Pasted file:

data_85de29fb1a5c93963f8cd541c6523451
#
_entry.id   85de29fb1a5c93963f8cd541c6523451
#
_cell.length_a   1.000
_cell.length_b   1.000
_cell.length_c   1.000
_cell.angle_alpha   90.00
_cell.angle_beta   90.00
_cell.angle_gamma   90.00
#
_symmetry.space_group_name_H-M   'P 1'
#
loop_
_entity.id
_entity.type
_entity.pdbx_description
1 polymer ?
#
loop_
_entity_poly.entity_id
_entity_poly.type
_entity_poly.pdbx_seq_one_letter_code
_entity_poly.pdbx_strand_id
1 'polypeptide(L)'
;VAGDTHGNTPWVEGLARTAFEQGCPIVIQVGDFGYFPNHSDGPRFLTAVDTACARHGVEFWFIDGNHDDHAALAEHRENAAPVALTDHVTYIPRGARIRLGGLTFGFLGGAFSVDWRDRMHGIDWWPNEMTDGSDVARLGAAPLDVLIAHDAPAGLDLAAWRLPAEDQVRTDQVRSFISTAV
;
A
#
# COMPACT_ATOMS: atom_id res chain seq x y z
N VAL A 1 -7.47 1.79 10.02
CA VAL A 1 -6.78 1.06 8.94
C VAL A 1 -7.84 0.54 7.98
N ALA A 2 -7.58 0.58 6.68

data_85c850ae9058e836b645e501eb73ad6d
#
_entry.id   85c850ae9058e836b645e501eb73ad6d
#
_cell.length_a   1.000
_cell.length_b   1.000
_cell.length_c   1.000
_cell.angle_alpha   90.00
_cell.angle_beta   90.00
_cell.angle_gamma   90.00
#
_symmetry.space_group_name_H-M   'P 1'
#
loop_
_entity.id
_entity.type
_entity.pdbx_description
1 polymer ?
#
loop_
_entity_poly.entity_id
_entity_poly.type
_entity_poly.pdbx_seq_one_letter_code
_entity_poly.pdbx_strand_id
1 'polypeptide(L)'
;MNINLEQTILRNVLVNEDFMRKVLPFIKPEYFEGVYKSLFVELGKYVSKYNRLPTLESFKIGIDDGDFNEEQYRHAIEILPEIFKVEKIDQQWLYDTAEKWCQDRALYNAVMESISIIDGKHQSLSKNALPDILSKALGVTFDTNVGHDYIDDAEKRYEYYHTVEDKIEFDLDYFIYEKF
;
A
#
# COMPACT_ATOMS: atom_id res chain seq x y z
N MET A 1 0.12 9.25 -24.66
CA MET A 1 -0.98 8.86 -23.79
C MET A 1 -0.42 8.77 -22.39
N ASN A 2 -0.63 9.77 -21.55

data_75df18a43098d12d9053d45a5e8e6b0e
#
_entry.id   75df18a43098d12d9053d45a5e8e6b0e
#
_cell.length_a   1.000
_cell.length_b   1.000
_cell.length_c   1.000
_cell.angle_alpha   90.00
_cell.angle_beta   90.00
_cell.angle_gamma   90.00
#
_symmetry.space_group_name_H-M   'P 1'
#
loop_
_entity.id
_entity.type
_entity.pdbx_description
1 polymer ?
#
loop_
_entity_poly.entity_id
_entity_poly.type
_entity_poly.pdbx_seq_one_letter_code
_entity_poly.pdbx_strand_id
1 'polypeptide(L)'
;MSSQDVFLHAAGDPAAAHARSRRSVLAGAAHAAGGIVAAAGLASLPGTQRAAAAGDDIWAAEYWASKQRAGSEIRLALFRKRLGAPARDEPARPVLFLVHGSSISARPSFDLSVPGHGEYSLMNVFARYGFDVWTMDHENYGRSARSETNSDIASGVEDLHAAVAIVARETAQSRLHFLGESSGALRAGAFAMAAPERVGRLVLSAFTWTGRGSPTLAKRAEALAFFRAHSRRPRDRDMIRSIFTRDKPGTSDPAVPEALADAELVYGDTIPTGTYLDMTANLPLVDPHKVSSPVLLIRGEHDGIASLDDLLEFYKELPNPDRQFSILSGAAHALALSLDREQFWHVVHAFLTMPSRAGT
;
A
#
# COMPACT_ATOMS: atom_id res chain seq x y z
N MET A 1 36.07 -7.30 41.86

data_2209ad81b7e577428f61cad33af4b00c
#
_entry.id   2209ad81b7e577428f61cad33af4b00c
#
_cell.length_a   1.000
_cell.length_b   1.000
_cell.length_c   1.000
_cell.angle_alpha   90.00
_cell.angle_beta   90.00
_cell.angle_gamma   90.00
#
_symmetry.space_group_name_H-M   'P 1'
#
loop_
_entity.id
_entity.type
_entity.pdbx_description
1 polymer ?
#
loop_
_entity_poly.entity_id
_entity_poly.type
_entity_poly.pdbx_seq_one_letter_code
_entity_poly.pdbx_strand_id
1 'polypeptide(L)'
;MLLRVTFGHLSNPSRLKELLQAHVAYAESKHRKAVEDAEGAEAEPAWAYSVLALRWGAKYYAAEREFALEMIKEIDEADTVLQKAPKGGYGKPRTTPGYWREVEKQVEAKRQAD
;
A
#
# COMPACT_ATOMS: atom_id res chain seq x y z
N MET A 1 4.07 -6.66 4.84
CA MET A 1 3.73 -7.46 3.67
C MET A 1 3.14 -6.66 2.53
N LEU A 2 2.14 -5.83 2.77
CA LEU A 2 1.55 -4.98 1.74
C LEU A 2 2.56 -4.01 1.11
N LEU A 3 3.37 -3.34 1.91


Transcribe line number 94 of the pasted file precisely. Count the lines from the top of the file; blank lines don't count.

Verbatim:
;MSSQDVFLHAAGDPAAAHARSRRSVLAGAAHAAGGIVAAAGLASLPGTQRAAAAGDDIWAAEYWASKQRAGSEIRLALFRKRLGAPARDEPARPVLFLVHGSSISARPSFDLSVPGHGEYSLMNVFARYGFDVWTMDHENYGRSARSETNSDIASGVEDLHAAVAIVARETAQSRLHFLGESSGALRAGAFAMAAPERVGRLVLSAFTWTGRGSPTLAKRAEALAFFRAHSRRPRDRDMIRSIFTRDKPGTSDPAVPEALADAELVYGDTIPTGTYLDMTANLPLVDPHKVSSPVLLIRGEHDGIASLDDLLEFYKELPNPDRQFSILSGAAHALALSLDREQFWHVVHAFLTMPSRAGT